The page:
In Shanghai, since the extended holiday shall be treated as weekly rest day, it is preferable to allow the employee to withdraw the annual leave application and enjoy the extended holiday following the local municipal government’s announcement. In Beijing, since the local municipal government encourages the employees to take annual leaves during this period, it is not necessary to allow the employee to withdraw the annual leave application during this period. The local situation can vary. Please check for regional differences or email us at HR@dezshira.com for clarification or advise.
Q8. If my company is registered in Shanghai and it has subsidiaries in other cities, which policy shall be applicable to local employees?
If the company has employees based in different cities, local employees shall follow their local policies of working place related to extended holiday, time of resuming work, remuneration, etc.
Q9. If the company needs to resume work before February 10, how does it apply for approval?
Based on the announcement issued by the Shanghai municipal government on January 28, a special approval and filing system shall be established for early work resumption in Shanghai. If it is necessary to resume operation before February 10 due to specific reasons, the company shall provide relevant materials, including information of foreign employee registrations, an epidemic outbreak response plan and measures, a statement of “Negative Outbreak” to the headquarters of epidemic prevention and controlling of town/street or industry park for approval.
Once approval is issued, the company can resume operations and the approval shall be submitted to headquarters of epidemic prevention and controlling at district level for record. In case of non-compliance the company shall be immediately ordered to stop production and shall be held accountable pursuant to local laws and regulations. This could involve being fined or having the business license revoked.
Revised Lunar New Year Holiday Schedules:
- 24 provinces and cities in China have announced a further extension of the current Lunar New Year holiday. These are – Anhui, Chongqing, Fujian, Guangdong, Guangxi, Guizhou, Hebei, Heilongjiang, Henan, Hunan, Inner Mongolia, Jiangsu, Jiangxi, Jilin, Liaoning, Ningxia, Shaanxi, Shandong, Shanghai, Shanxi, Suzhou, Xi’an, Yunnan, and Zhejiang; all have stated that non-essential businesses need not re-commence their operations until next Monday, February 10.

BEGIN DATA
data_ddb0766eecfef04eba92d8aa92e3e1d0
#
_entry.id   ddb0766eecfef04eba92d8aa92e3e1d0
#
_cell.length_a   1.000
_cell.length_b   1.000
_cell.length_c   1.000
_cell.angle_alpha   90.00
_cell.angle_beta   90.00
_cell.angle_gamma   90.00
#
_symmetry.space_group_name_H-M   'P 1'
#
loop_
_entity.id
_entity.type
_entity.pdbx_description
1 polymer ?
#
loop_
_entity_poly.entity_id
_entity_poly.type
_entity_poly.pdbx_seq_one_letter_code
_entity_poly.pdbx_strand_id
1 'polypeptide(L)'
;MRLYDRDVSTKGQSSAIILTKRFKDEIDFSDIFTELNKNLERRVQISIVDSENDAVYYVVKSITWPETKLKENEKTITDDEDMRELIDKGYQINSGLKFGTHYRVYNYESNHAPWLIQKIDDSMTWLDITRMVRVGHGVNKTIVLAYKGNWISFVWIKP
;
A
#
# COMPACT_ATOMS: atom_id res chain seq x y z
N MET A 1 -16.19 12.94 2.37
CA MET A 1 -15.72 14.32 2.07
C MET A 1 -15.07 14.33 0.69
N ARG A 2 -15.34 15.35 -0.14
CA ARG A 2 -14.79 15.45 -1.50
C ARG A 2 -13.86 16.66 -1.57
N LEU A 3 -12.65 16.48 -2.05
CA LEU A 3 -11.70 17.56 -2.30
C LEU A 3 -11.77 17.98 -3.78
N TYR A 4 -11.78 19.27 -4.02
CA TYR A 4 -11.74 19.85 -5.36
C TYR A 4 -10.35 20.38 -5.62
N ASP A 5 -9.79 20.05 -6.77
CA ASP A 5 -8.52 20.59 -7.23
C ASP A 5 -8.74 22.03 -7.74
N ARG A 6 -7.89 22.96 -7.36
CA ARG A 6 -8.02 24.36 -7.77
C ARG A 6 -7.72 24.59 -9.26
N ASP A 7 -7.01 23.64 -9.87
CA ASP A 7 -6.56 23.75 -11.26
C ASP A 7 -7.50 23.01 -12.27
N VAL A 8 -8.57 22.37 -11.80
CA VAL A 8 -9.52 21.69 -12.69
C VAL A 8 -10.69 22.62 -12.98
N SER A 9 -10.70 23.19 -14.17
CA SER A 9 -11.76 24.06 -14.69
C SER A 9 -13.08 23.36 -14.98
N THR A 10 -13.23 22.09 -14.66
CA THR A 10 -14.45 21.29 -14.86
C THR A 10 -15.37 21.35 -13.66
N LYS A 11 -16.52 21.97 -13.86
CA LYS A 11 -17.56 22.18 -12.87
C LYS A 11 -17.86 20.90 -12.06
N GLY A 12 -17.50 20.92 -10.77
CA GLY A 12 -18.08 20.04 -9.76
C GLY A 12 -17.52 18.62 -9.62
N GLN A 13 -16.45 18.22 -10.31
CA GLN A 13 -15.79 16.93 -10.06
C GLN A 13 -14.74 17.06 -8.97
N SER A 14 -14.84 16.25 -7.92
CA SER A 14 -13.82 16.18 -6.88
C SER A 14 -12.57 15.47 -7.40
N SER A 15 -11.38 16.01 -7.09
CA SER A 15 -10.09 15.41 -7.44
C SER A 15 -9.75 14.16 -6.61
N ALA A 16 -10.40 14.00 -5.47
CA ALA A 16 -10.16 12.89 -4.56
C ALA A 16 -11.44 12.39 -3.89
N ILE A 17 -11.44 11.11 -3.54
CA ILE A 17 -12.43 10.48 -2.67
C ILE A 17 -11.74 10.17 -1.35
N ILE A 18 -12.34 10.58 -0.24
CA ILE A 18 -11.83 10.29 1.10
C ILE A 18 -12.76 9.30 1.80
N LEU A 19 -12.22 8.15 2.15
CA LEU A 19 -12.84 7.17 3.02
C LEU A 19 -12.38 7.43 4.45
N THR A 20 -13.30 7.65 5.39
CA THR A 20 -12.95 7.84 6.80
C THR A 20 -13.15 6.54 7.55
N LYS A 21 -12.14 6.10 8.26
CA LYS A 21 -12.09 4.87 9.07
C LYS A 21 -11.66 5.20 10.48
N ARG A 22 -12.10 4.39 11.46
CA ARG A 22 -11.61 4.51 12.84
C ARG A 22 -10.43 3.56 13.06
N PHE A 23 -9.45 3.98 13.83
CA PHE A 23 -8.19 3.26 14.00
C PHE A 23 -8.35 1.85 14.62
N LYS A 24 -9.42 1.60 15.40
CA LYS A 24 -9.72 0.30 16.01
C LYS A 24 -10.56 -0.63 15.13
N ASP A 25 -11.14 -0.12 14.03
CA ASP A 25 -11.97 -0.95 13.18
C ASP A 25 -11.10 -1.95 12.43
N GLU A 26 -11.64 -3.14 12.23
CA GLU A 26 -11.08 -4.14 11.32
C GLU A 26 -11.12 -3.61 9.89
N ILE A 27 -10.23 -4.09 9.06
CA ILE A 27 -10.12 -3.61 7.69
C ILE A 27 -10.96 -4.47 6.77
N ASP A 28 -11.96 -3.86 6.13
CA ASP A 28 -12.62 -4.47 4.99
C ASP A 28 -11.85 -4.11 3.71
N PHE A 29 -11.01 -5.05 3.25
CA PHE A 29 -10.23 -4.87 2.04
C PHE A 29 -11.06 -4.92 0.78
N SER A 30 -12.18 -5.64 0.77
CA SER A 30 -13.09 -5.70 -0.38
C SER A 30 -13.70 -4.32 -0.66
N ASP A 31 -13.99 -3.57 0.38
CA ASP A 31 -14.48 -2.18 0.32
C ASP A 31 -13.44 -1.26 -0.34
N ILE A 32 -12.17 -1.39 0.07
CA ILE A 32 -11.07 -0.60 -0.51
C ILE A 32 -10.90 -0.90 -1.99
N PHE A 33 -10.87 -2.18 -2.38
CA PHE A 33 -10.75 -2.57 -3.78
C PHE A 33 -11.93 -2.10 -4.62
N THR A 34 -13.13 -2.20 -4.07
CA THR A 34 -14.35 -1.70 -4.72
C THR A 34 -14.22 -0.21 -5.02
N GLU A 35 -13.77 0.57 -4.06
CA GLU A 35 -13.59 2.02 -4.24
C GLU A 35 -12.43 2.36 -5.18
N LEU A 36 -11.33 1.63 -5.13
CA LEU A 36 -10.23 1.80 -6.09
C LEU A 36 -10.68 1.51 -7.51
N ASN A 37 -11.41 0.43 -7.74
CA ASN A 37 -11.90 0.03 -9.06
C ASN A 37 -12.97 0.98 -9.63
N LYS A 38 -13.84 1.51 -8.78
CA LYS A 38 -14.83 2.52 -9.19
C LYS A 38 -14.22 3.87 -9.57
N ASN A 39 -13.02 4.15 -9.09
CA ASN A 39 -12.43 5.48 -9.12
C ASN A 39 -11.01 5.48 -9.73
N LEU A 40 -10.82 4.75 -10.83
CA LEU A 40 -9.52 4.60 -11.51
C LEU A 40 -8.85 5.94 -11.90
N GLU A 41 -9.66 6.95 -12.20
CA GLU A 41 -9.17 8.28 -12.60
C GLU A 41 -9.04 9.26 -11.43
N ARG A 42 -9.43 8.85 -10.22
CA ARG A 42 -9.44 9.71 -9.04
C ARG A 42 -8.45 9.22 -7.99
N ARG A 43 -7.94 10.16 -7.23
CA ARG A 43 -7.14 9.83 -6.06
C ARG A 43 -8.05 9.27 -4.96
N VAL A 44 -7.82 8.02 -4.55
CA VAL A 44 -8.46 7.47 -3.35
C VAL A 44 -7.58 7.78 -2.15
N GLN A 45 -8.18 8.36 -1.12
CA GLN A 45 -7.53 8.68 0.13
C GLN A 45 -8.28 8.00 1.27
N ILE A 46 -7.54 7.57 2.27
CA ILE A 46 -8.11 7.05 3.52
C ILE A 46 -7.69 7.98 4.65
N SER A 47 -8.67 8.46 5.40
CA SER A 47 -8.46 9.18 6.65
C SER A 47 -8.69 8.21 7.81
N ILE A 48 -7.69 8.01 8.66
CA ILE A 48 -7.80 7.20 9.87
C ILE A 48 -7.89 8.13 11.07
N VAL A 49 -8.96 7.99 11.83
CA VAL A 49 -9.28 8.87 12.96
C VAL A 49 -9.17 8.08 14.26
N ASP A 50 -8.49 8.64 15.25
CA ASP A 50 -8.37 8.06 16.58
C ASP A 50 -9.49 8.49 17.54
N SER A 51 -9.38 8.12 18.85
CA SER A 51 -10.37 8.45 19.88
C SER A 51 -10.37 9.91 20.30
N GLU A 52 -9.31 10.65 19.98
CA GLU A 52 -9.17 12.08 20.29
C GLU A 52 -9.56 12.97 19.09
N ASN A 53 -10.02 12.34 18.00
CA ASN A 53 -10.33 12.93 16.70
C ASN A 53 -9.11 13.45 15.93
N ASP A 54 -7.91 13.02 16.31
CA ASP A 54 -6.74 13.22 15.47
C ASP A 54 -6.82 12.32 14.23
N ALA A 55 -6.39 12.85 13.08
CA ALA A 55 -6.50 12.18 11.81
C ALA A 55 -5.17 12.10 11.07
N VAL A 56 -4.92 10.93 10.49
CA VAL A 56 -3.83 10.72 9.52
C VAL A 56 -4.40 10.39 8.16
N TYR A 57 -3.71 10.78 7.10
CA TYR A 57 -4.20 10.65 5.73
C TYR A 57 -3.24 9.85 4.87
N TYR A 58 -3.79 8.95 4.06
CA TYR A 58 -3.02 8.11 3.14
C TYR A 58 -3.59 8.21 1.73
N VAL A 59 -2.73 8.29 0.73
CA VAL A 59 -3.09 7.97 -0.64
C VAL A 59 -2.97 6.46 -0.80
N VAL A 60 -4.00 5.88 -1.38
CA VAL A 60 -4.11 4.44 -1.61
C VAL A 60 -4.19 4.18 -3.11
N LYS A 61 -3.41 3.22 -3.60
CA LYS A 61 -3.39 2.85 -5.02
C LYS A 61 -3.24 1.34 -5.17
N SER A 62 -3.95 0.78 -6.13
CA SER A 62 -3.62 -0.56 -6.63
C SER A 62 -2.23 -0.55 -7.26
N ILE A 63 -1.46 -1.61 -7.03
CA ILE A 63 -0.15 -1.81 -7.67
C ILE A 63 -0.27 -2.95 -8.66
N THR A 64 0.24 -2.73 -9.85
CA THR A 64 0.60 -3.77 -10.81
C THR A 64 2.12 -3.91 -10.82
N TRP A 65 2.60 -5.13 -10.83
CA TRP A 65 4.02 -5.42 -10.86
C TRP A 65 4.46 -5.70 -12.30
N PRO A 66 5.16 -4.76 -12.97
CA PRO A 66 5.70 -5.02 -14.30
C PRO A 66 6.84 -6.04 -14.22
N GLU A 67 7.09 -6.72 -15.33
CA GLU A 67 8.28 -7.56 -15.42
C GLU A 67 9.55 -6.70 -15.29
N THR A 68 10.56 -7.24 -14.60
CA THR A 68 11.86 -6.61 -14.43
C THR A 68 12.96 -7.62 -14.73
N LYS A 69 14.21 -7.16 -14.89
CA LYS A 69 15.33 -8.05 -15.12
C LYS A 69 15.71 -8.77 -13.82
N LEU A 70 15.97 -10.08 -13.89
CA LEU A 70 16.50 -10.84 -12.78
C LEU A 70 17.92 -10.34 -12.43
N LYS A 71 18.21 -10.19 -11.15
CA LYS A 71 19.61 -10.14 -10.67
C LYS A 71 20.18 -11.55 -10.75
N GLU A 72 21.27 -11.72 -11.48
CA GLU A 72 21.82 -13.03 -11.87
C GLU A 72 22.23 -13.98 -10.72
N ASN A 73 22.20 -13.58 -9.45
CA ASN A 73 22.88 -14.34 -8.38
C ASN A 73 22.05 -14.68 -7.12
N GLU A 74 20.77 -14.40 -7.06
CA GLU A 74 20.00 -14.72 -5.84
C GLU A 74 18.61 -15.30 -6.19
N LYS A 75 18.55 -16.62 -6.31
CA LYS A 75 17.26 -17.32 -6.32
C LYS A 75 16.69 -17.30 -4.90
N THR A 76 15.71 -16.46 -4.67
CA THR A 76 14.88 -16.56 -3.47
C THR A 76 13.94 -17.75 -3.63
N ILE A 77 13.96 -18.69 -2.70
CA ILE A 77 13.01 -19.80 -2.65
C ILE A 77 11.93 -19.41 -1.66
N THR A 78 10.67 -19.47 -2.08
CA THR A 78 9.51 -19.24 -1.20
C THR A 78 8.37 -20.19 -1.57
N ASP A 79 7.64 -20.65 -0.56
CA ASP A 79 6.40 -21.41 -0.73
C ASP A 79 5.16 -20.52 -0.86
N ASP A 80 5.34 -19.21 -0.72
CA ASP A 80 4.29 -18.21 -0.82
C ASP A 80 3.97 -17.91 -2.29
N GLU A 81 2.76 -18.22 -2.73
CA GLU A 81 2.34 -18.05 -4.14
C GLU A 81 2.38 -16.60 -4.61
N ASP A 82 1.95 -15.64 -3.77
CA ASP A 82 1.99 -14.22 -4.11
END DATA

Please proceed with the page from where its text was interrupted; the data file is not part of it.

- Hubei province, where Wuhan is located and is the center of the Coronavirus outbreak, has stated that the holiday period will last until at least February 14.
- Beijing has stated that companies should let employees work from home from now until February 9, while Tianjin has urged companies to not resume operations until further notice.
Allan Xu is a member of Dezan Shira & Associates Business Advisory team in Shanghai. She has a degree in Law from East China University of Political Science and Law, and also holds the Certificate of Lawyer’s Qualification. Allan also sits as an arbitrator in a district Arbitration Institute in Shanghai and has dealt with more than 2,000 labor arbitration cases in China.
To obtain a complimentary subscription to China Briefing, please click here.
- Why HR Audits are Important for Foreign Companies in China
- HR Management Tools for China
In this issue of China Briefing magazine, we examine labor-related issues in China, discuss relocating business to China, and how foreign investors can optimize their investment by comparing labor costs across the country. We also look at why businesses automate their HR and payroll processing, before considering at what stage businesses should adopt ERP systems.
- Navigating HR Audits in China
In this issue of China Briefing magazine, we analyze why the HR audit is especially important for foreign companies operating in the country. We detail the different HR audit models and procedures available to foreign invested firms and explain how the employee handbook can serve as a year-round safeguard against labor disputes in China.
China Briefing is written and produced by Dezan Shira & Associates. The practice assists foreign investors into China and has done since 1992 through offices in Beijing, Tianjin, Dalian, Qingdao, Shanghai, Hangzhou, Ningbo, Suzhou, Guangzhou, Dongguan, Zhongshan, Shenzhen, and Hong Kong. Please contact the firm for assistance in China at email@example.com.
We also maintain offices assisting foreign investors in Vietnam, Indonesia, Singapore, The Philippines, Malaysia, and Thailand in addition to our practices in India and Russia and our trade research facilities along the Belt & Road Initiative.
- Previous Article China Coronavirus: Logistics and Supply Issues, Impact on Cash Flow, and China Staff Motivation
- Next Article Coronavirus in China: Applicability of Force Majeure in Contract Disputes